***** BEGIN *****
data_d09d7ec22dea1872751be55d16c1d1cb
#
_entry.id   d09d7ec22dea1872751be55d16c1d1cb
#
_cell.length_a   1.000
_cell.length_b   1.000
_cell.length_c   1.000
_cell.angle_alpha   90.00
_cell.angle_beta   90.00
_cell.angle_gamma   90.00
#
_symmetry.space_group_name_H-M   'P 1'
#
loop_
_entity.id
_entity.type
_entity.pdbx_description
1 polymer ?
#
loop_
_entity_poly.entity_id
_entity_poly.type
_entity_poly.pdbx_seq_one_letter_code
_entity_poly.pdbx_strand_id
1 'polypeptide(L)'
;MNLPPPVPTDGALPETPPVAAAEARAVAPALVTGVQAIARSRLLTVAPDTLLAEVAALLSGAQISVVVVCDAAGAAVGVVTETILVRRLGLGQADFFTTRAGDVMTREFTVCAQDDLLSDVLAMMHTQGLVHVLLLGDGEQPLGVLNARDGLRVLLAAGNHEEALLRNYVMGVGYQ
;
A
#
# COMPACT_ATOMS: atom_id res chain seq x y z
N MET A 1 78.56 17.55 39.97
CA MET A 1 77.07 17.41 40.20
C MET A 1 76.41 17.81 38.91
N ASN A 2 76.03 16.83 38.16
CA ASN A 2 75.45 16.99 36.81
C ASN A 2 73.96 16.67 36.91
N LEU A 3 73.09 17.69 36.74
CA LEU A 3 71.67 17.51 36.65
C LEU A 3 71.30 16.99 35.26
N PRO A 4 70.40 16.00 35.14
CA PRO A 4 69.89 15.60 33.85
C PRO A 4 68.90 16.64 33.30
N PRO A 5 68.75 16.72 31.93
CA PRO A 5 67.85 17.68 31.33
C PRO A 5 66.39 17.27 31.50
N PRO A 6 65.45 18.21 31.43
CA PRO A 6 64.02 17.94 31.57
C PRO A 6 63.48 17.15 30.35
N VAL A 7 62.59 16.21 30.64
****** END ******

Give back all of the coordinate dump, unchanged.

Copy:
data_d09d7ec22dea1872751be55d16c1d1cb
#
_entry.id   d09d7ec22dea1872751be55d16c1d1cb
#
_cell.length_a   1.000
_cell.length_b   1.000
_cell.length_c   1.000
_cell.angle_alpha   90.00
_cell.angle_beta   90.00
_cell.angle_gamma   90.00
#
_symmetry.space_group_name_H-M   'P 1'
#
loop_
_entity.id
_entity.type
_entity.pdbx_description
1 polymer ?
#
loop_
_entity_poly.entity_id
_entity_poly.type
_entity_poly.pdbx_seq_one_letter_code
_entity_poly.pdbx_strand_id
1 'polypeptide(L)'
;MNLPPPVPTDGALPETPPVAAAEARAVAPALVTGVQAIARSRLLTVAPDTLLAEVAALLSGAQISVVVVCDAAGAAVGVVTETILVRRLGLGQADFFTTRAGDVMTREFTVCAQDDLLSDVLAMMHTQGLVHVLLLGDGEQPLGVLNARDGLRVLLAAGNHEEALLRNYVMGVGYQ
;
A
#
# COMPACT_ATOMS: atom_id res chain seq x y z
N MET A 1 78.56 17.55 39.97
CA MET A 1 77.07 17.41 40.20
C MET A 1 76.41 17.81 38.91
N ASN A 2 76.03 16.83 38.16
CA ASN A 2 75.45 16.99 36.81
C ASN A 2 73.96 16.67 36.91
N LEU A 3 73.09 17.69 36.74
CA LEU A 3 71.67 17.51 36.65
C LEU A 3 71.30 16.99 35.26
N PRO A 4 70.40 16.00 35.14
CA PRO A 4 69.89 15.60 33.85
C PRO A 4 68.90 16.64 33.30
N PRO A 5 68.75 16.72 31.93
CA PRO A 5 67.85 17.68 31.33
C PRO A 5 66.39 17.27 31.50
N PRO A 6 65.45 18.21 31.43
CA PRO A 6 64.02 17.94 31.57
C PRO A 6 63.48 17.15 30.35
N VAL A 7 62.59 16.21 30.64